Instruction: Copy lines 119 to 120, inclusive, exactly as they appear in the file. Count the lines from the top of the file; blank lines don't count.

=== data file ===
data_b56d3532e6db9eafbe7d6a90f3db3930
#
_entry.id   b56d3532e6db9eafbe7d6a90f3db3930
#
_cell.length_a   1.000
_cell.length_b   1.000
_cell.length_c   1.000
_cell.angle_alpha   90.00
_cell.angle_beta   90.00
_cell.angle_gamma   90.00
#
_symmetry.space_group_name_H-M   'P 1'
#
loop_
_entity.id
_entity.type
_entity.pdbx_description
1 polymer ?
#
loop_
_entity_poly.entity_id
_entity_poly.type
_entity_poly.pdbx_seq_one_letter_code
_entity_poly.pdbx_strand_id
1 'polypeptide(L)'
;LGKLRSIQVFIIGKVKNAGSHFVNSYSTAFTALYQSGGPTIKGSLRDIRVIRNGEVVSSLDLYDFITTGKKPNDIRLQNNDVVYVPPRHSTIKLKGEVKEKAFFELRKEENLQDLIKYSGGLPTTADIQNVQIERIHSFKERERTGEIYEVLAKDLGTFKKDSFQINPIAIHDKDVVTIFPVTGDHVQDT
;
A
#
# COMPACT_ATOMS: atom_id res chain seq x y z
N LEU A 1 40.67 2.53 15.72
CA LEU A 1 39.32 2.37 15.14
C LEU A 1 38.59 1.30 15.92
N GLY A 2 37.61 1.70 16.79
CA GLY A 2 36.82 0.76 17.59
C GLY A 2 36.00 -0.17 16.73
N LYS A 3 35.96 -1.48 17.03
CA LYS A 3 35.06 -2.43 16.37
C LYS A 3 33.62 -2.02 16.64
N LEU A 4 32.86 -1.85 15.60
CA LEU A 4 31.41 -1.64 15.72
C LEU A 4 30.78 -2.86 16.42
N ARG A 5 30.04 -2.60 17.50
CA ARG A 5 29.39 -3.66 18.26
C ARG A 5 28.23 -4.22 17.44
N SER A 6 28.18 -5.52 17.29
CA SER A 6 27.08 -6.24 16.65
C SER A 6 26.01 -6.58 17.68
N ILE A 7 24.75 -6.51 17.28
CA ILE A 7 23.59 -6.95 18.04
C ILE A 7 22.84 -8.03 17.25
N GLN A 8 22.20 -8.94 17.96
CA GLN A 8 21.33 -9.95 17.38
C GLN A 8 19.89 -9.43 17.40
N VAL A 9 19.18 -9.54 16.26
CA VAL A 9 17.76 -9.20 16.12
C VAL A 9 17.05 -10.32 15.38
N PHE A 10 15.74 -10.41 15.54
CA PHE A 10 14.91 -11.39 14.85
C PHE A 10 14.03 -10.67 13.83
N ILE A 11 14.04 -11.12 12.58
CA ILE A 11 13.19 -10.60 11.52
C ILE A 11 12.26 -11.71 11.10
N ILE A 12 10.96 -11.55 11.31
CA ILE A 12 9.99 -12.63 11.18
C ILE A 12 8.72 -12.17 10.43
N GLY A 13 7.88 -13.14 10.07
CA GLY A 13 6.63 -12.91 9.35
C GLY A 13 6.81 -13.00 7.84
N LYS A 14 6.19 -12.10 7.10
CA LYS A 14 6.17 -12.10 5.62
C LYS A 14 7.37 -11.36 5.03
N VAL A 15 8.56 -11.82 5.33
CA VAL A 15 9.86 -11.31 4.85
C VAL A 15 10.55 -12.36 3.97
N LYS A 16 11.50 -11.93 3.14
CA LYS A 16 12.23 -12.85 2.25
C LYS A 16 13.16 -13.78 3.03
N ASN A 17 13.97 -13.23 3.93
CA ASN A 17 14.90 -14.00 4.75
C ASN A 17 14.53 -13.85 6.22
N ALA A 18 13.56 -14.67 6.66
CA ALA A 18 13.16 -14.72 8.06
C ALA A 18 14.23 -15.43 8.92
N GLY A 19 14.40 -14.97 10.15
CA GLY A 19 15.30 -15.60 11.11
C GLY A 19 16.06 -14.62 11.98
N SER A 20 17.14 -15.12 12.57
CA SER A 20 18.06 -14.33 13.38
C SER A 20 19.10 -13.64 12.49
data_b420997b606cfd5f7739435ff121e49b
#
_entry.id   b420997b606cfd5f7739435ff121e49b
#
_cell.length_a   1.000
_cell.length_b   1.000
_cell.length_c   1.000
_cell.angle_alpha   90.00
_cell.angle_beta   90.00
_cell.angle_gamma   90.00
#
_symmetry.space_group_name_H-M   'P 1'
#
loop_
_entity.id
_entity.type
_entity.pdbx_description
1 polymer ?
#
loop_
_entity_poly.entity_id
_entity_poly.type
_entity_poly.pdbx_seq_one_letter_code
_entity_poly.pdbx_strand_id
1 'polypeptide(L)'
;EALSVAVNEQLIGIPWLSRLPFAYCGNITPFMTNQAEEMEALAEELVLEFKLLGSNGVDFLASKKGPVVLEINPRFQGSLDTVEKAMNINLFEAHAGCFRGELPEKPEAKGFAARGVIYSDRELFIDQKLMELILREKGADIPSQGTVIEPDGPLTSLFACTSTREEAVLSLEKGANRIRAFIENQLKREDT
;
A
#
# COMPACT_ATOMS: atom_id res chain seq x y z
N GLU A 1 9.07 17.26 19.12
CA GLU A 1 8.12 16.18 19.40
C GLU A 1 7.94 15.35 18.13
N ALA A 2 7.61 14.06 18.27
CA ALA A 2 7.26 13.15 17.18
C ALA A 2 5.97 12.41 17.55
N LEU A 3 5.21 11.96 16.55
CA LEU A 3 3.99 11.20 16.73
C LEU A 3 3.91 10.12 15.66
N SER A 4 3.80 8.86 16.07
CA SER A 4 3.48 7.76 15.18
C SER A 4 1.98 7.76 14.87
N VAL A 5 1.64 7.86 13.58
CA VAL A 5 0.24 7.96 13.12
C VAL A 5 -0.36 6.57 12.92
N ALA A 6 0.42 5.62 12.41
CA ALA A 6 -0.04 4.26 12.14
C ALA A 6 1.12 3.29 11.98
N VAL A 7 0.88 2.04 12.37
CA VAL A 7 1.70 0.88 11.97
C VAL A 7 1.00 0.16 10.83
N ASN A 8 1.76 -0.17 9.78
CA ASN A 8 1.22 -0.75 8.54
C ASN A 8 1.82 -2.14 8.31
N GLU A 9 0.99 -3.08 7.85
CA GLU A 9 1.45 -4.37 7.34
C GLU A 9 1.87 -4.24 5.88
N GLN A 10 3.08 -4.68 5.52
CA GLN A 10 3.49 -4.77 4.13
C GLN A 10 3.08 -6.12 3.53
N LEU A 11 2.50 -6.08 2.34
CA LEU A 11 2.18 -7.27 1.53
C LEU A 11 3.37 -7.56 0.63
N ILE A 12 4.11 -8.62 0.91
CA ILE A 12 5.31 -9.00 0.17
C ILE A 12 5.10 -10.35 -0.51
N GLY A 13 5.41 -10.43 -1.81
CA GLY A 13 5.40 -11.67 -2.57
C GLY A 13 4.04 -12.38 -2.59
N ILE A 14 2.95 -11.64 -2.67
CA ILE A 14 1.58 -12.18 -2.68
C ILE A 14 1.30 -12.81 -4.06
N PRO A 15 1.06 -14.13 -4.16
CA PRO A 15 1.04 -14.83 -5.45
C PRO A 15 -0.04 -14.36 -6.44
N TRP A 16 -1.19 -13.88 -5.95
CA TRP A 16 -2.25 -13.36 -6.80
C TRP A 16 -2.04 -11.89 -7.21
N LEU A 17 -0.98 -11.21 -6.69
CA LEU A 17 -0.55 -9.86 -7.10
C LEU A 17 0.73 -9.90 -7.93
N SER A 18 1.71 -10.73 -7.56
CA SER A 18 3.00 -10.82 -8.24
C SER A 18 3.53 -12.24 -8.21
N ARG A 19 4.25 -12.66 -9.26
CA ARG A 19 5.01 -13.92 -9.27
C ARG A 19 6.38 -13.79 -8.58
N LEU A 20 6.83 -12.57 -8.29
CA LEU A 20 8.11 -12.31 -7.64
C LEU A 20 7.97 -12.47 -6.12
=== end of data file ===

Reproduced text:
#
# COMPACT_ATOMS: atom_id res chain seq x y z